The appointment of Martin Indyk, who is the former ambassador to Israel, as the U.S. envoy for these talks is another clear indication that no changes in the framework have been made from the last 22 years of failed U.S. diplomacy. And now we’re trying the same thing again and again for 22 years, and we’re not seeing a different result. That’s either insanity or it’s intentional failure.
In this case, as we have seen in the past whenever these peace talks resurface, the timing of the process is usually followed by an eruption of crises in the Middle East. And in this case, the inability of the U.S. to respond strategically to these challenges is enough motive to use the peace talks as a way to distract from the the U.S. failures in the Middle East and as a way to reassure Israel’s backers and as reassertion of the U.S. as an existing power.
And if you want to mention the goals of this process, now, the goals were simply stated as ending the conflict, ending the claims. But it was also said that it was based on the 2002 Arab Peace Initiative, and everybody thinks that this is going to be a great start. And theoretically it would be a great start. However, what Kerry failed to mention was the slight U.S. and Israeli adjustment to the original 2002 Arab Peace Initiative, which has deprived it of any potential it may have had. Originally in the plan, the Arab states were offered normalization with Israel only after full withdrawal from the 1967 territories and after recognizing the Palestinian right of return based on UN Resolution 194. So what we’re seeing is his goals are ignoring the facts on the ground and don’t address the problems which are causing the conflict. How can you simply end the conflict without changing anything?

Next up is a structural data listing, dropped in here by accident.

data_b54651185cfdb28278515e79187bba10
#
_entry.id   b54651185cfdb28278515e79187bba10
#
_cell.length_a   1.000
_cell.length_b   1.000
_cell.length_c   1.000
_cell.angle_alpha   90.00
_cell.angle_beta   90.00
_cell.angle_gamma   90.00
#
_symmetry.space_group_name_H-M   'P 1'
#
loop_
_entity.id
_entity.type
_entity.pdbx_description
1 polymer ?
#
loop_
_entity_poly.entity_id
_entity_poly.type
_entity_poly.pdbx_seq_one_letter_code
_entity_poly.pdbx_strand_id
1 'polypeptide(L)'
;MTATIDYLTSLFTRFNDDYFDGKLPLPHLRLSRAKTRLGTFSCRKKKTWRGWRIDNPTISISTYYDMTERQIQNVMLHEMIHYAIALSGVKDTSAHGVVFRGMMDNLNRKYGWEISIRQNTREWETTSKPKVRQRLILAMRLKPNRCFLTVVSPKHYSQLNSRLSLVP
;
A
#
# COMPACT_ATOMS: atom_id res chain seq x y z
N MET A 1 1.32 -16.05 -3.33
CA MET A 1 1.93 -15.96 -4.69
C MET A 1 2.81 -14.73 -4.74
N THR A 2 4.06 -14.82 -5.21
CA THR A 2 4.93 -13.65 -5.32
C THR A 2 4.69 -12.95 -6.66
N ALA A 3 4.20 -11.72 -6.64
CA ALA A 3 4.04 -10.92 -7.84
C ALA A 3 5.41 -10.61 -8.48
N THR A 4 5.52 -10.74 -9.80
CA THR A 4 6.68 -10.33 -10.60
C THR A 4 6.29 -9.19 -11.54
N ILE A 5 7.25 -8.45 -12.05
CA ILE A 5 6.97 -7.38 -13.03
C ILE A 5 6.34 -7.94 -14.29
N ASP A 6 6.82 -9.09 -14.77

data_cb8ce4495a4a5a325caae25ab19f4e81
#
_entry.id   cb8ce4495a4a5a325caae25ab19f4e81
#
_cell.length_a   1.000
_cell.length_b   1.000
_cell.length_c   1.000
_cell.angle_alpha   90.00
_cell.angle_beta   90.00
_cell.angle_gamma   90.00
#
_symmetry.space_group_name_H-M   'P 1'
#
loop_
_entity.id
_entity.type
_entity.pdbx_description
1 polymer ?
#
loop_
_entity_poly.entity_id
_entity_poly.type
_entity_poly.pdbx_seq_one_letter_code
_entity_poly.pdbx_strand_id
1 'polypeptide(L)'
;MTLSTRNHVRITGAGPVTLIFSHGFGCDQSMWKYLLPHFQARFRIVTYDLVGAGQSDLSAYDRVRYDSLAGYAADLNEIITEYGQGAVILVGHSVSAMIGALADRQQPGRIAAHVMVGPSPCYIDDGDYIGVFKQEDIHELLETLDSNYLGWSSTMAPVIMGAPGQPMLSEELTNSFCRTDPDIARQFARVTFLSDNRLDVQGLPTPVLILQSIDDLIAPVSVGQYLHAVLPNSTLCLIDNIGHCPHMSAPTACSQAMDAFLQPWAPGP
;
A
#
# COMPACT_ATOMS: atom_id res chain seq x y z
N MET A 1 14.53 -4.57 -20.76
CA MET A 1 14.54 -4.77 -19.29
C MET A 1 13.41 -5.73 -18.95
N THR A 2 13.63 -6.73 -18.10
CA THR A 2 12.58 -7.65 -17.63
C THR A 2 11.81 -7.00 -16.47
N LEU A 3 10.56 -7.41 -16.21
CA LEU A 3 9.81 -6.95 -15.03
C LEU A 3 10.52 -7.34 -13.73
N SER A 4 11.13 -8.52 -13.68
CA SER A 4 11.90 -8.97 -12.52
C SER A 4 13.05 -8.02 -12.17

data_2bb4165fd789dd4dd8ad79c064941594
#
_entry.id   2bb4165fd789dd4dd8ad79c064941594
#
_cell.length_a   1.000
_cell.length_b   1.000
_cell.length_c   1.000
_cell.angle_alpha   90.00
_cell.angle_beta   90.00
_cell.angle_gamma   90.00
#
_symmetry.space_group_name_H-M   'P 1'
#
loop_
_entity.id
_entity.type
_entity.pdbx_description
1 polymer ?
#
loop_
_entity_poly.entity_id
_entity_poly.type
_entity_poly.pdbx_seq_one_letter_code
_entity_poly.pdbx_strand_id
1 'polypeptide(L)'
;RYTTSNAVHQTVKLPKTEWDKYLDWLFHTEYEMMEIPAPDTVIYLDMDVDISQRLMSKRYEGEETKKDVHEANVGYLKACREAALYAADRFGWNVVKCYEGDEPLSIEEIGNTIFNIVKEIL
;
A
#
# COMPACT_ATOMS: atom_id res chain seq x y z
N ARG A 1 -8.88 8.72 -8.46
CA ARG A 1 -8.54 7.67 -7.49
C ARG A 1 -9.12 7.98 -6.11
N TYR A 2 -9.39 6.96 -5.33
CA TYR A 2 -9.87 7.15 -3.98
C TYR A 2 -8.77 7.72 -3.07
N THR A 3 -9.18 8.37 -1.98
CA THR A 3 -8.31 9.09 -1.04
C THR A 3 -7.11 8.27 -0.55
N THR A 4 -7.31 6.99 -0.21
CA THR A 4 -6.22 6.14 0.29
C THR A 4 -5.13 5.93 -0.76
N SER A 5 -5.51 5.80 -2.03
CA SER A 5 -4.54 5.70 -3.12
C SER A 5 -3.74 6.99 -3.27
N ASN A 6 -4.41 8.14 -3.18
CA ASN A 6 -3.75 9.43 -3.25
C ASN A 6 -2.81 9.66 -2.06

NOOR: So, Moe, what are the facts on the ground in occupied Palestine right now?
DIAB: I think the facts on the ground are plain to see. Israel continues to annex Palestinian territory. Israel persists in demolishing Palestinian homes and populating Palestine with Israeli civilians. They routinely detain Palestinians without charges under the policy of administrative detention, and they maintain the policy of collectively punishing 1.57 million Palestinians through its imposition of the blockade on the Gaza Strip. And Israel prosecutes its occupation with impunity, refusing to accept the world’s calls to respect international law. Neither Israel nor its proxies can justify the facts on the ground in occupied Palestine, so they distract, distort, and defame to allow the violations to go on.
NOOR: And can you talk a little bit more about Martin Indyk? You know, he is appointed as the U.S. envoy to these talks, yet it would be hard to call him an impartial figure. You know, he was the deputy–he was the former deputy research director of AIPAC, the pro-Israel lobby in Washington.